In the end, it seems like Rokshar achieves his goal with RUWA and Science Fiction, he makes the invisible, visible. He lets his listeners create their own images of the music; what it is, how they see it, feel it and hear it and create stories of their own which is what music is all about.
Remember Test Icicles? Back in 2005, the English dance-punk outfit– formed by a trio of teenage boys, as clearly evidenced by their name– released what would ultimately be their first and last LP, For Screening Purposes Only. Just a teenager myself, I really loved that record; playful, bold, and unpretentious, the band’s youth-driven, in-your-face approach managed to capitalize on the explosive (yet short-lived) new rave trend, but also sound completely unlike any other music made that fateful year. But by the time glow sticks and lasers started drifting out of indie rock fashion, Test Icicles had already kicked the bucket. Clearly, the band’s fresh-faced leader, Devonte Hynes, was destined for bigger (and ballsier) things.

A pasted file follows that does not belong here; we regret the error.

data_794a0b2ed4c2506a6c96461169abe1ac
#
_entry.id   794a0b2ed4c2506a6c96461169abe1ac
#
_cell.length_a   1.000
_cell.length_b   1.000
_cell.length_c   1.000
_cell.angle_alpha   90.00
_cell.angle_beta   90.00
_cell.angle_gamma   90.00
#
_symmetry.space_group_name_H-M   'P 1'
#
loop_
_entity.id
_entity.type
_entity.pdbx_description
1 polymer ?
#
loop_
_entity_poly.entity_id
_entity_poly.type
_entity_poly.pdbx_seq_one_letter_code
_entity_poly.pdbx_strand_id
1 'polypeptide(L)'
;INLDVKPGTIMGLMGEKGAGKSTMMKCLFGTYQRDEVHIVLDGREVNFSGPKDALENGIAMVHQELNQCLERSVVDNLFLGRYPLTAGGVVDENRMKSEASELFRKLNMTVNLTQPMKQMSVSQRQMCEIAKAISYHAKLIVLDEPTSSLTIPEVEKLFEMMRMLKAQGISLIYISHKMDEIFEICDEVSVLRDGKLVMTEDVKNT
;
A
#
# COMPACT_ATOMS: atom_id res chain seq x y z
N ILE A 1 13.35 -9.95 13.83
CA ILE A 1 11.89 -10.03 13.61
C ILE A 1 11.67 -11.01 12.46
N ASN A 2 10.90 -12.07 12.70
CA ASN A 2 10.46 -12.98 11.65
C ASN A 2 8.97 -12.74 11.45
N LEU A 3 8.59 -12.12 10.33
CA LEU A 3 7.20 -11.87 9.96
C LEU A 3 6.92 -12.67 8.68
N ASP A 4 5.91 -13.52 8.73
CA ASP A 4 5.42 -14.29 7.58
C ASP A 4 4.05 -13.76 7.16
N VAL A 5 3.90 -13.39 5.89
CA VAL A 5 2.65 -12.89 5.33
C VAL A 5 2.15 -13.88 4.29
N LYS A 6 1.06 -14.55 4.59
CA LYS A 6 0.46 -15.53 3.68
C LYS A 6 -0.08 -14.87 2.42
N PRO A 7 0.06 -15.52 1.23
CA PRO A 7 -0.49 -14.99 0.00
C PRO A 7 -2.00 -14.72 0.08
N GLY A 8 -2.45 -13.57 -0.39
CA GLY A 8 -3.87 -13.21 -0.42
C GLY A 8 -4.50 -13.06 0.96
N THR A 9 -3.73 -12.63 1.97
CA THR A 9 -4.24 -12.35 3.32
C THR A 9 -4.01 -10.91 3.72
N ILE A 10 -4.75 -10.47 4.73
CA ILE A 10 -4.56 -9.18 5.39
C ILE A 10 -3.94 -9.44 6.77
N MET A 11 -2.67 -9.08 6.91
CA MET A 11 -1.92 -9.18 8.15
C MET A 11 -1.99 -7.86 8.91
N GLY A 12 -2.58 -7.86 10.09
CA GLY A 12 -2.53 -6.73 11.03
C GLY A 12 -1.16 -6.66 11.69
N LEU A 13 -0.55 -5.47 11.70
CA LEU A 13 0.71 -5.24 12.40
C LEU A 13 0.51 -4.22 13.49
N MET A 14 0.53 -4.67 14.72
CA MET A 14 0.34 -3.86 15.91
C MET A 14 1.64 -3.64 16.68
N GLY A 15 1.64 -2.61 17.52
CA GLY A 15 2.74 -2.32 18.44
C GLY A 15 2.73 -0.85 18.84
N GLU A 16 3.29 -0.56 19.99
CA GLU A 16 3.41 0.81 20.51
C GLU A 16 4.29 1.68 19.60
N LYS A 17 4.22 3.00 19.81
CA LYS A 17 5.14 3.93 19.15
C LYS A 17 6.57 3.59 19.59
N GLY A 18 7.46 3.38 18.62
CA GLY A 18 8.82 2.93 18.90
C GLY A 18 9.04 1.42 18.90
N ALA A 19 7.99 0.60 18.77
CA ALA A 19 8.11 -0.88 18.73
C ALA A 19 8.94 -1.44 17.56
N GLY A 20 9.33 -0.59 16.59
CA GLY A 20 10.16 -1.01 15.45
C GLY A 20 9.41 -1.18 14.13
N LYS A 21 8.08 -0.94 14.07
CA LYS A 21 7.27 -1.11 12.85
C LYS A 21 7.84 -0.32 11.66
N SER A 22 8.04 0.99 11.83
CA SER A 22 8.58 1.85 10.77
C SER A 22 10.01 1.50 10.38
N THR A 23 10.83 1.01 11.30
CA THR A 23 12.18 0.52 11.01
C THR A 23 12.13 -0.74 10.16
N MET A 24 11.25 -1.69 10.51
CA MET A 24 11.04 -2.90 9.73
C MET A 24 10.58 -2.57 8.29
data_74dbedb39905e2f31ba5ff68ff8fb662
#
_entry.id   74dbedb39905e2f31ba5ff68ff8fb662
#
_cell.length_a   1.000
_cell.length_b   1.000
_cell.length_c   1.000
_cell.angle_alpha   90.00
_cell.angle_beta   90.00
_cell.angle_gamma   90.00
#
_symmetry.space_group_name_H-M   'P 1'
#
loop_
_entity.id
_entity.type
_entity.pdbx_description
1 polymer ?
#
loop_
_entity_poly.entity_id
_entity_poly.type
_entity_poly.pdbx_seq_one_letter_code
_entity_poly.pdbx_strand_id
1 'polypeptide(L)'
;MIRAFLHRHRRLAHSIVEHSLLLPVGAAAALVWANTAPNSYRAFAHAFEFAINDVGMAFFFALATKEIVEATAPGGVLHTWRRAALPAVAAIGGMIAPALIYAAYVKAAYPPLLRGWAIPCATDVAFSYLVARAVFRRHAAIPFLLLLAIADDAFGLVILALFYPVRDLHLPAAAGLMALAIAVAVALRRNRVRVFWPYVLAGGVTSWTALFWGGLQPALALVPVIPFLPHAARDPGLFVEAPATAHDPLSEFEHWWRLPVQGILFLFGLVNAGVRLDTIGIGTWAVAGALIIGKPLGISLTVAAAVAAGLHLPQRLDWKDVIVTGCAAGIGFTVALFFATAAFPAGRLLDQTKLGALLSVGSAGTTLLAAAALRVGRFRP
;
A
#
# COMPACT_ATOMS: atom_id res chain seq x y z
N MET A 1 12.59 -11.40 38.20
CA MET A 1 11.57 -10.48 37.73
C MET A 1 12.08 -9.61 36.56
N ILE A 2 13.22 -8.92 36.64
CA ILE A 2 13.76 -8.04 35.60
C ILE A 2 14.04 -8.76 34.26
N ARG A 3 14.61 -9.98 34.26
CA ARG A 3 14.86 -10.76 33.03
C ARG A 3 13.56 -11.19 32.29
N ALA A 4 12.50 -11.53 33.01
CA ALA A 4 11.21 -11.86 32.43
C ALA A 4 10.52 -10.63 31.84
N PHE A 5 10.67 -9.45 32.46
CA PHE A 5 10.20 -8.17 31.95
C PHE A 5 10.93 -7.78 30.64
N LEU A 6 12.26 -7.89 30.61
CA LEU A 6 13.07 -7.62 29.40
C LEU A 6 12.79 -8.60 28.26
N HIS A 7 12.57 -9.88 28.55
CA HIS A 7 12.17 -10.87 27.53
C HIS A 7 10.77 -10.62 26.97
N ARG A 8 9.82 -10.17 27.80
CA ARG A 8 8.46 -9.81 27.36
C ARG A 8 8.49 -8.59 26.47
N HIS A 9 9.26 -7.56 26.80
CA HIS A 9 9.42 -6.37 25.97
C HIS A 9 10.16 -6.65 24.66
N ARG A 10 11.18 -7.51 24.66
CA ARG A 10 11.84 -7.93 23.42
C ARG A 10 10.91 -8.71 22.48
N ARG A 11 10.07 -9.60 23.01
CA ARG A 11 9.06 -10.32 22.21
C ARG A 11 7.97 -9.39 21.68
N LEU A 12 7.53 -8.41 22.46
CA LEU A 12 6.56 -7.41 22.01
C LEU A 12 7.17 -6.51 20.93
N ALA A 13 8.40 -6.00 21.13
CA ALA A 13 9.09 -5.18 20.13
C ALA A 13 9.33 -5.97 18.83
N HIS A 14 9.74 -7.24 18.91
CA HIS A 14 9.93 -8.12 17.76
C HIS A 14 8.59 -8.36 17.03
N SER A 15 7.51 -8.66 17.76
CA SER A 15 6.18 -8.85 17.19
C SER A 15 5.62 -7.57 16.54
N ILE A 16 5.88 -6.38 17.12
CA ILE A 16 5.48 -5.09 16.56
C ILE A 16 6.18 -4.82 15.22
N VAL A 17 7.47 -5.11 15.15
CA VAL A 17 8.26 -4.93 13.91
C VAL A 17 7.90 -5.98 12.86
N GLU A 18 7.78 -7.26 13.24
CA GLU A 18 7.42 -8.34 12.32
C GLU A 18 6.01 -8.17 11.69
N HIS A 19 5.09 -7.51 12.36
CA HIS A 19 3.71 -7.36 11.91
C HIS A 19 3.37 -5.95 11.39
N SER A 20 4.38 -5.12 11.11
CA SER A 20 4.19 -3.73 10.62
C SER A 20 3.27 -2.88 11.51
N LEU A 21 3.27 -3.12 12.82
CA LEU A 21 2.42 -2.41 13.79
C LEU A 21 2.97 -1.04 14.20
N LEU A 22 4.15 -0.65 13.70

Which brings us to Blood Orange, and what is without a doubt one of the year’s very best records, Cupid Deluxe. Working under the name Lightspeed Champion in the late ‘aughts, Dev Hynes pioneered his own brand of folk-inspired indie pop; later, he became the in-demand producer for artists such as Solange and Florence Welch. Now, he’s shifted gears once more, working with vocalists Samantha Urbani and Caroline Polachek throughout his latest effort as the R&B pop project Blood Orange. Smooth, sultry, and effervescent from start-to-finish, Cupid Deluxe is a careful blend of all the things Dev Hynes does so well; which is to say, pretty much everything.
At just twenty-seven, Hynes has already proven himself a master mixer of genres. He can churn out hits for The Chemical Brothers just as easily as he can craft a breakthrough single for a new artist like Sky Ferreira (which he did, with “Everything is Embarrassing”). Most recently, Hynes collaborated with Britney Spears for her not-so-received new studio album, Britney Jean. He’s since confirmed that none of his work made the final album cut. Oh well. That’s Britney’s loss.